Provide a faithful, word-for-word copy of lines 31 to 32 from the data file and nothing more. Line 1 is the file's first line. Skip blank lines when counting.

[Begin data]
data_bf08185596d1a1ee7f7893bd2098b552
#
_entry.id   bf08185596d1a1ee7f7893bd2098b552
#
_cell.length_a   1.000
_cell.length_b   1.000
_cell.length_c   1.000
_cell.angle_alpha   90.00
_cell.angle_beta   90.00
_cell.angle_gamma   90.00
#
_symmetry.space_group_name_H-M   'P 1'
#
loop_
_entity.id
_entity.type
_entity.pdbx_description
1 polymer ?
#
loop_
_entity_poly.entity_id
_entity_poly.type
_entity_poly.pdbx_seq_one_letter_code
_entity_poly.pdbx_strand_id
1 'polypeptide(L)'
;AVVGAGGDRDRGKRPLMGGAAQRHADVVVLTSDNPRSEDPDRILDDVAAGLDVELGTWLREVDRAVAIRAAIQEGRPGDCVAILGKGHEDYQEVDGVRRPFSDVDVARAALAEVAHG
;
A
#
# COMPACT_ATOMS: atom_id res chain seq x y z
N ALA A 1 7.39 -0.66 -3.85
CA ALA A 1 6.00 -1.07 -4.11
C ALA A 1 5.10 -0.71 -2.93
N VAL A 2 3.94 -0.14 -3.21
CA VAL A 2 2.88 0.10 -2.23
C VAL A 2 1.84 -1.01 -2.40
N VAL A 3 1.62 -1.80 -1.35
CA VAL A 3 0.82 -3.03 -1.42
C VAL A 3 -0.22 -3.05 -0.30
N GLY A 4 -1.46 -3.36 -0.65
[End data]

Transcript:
N ALA A 1 7.39 -0.66 -3.85
CA ALA A 1 6.00 -1.07 -4.11